If we substitute the photos and recordings for the imagination and profound truth of the myths, we can have lost fairly than gained by them. I think, nevertheless, that we are able to accept this gift of beauty from the universe as complementary to the myths, holding each their truths in the identical moment. In spite of everything, it’s our human intelligence, persistence, and sense of curiosity and wonder, all features of the identical creation depicted within the myths, that has given us the flexibility to see and listen to these amazements. 

In reality, perhaps these images and sounds got here to us just within the nick of time as we face monumental challenges as a planet in addition to opportunities to search out ways to come back together to unravel them. Many individuals who’ve gone on missions into space have spoken of being modified by them, of suddenly realizing each the magnificence and fragility of our planet, experiencing the sense of “home” our planet gives us. You might remember “The Blue Marble” photo of the Earth in 1972 that helped awaken the environmental movement of the Nineteen Seventies. What might we, as a planet, be inspired to do by these images and sounds, perhaps in a recent perspective to be experienced in common within the vastness of this amazing and delightful universe?

The “Blue Marble,” Earth from space

Today, as an alternative of robotically wondering “What must I do now?” when interacting with these photos and recordings, possibly I should simply open myself to wonder, go outside and look up on the sky and right down to the Earth, sing to the moon, gather the sun’s rays on my face, and feel myself as a being with a mind, body, spirit and soul in a matrix of beauty, energy, and possibility. I’m honored to dwell on the one planet we all know of that’s burgeoning with life. I feel my job today is to simply accept the gift of those images and sounds, given not only by humanity’s intelligence and fervour to learn more about our universe, but by the universe Herself, and see what plans they’ve for me and all of us.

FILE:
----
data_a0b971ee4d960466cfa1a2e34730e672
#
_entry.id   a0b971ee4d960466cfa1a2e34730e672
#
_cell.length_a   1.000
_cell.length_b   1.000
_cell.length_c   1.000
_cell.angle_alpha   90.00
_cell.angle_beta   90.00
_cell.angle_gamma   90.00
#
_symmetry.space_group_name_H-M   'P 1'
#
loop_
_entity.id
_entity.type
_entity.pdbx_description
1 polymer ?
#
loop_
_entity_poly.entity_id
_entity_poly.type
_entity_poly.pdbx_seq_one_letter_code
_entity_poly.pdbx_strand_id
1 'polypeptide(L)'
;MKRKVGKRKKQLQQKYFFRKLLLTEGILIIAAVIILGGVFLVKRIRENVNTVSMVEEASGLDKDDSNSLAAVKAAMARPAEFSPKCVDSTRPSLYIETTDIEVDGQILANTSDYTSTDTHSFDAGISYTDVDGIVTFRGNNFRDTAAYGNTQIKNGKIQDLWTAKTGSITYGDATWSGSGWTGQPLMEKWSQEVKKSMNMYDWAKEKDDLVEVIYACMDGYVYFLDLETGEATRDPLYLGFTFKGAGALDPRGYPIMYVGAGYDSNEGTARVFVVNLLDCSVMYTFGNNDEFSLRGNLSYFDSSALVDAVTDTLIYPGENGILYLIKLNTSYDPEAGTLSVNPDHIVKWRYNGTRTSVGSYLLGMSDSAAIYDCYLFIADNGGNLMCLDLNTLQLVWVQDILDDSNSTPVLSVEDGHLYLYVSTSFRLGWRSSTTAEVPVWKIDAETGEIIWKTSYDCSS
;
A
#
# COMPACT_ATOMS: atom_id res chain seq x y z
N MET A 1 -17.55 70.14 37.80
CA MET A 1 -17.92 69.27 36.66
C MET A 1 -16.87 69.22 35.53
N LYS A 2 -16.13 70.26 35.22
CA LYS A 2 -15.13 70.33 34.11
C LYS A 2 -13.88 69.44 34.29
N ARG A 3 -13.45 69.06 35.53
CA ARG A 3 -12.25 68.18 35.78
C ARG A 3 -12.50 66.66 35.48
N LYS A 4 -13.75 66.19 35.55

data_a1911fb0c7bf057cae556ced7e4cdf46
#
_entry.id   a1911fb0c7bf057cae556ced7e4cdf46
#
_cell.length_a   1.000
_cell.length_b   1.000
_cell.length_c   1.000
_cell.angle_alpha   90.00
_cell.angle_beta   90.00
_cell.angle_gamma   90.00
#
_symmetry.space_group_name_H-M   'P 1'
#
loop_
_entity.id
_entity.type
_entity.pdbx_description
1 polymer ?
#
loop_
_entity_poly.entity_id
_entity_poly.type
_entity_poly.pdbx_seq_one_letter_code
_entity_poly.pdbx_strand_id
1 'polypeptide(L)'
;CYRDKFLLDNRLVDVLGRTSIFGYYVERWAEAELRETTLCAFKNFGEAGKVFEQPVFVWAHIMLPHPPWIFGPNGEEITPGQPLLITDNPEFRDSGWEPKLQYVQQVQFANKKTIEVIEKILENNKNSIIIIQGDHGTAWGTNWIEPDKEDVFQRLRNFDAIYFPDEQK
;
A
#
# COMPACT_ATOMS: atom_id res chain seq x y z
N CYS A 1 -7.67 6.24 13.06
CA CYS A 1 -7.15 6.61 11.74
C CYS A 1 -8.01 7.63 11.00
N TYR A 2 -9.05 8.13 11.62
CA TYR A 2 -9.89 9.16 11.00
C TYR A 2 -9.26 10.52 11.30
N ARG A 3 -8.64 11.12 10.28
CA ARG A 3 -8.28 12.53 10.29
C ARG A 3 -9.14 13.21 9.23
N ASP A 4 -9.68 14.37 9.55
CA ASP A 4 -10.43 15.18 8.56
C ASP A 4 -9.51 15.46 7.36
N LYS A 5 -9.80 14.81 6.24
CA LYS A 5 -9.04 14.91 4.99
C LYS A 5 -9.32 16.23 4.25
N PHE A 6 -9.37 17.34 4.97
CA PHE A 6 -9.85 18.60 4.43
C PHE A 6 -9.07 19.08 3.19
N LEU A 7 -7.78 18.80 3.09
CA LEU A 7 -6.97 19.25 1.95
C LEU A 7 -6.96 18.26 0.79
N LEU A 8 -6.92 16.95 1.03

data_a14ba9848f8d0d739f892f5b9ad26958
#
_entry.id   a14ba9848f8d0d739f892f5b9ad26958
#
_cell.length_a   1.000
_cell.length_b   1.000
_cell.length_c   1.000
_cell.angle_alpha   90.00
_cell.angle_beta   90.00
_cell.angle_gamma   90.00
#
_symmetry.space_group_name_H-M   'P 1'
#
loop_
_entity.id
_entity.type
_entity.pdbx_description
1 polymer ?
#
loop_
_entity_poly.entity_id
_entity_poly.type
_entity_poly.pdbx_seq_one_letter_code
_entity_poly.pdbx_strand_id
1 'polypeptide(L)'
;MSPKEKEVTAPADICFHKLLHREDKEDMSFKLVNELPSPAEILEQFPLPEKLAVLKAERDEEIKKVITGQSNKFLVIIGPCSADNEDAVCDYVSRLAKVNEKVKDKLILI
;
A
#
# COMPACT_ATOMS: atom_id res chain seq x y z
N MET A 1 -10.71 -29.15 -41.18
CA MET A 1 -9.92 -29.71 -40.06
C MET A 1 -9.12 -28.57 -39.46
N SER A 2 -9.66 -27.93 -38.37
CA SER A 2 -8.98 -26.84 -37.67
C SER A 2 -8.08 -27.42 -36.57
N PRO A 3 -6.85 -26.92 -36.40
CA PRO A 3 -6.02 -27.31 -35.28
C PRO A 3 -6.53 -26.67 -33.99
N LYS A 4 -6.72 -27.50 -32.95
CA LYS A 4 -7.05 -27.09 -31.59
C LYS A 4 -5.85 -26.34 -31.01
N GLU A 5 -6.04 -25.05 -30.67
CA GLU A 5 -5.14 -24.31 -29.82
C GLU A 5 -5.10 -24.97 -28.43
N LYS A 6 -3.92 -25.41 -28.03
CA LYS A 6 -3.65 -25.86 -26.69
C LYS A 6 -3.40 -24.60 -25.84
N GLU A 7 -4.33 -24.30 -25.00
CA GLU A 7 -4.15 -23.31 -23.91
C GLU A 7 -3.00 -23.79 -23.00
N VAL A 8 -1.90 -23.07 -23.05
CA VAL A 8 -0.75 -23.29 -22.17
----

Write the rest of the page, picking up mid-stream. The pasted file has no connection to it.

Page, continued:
Carolyn Lee Boyd’s essays, short stories, memoirs, reviews, and poetry have been published in quite a lot of print magazines, websites, and book anthologies. her writing  explores goddess-centered spirituality in on a regular basis life and the way we are able to all higher live in local and global community. She would love so that you can visit her at her website, www.goddessinateapot.com,where you’ll find her writings and music and a few of her free e-books to download.


Gimbutas, Marija, Language of the Goddess, HarperCollins, Latest York, Latest York, 1991; Göttner-Abendroth, The Dancing Goddess: Principles of a Martiarchal Aesthetic, Beacon Press, Boston, 1982, 1991; Monaghan, Patricia, Encyclopedia of Goddesses and Heroines, Latest World Library, Novato, California, 2014.

Photo credits:

Deep field galaxy cluster: NASA, ESA, CSA, and STScI, Public domain, via Wikimedia Commons

Pillars of Creation: NASA, ESA, CSA, STSCI; J. DEPASQUALE, A. KOEKEMOER, A. PAGAN (STSCI). Public domain.

Blue marble: By NASA/JSC – http://www.spaceimages.com/as17-148-22727.html, Public Domain, https://commons.wikimedia.org/w/index.php?curid=45947541

Categories: General

Tags: Carolyn Lee Boyd, James Webb Space Telescope, Sonification of galaxies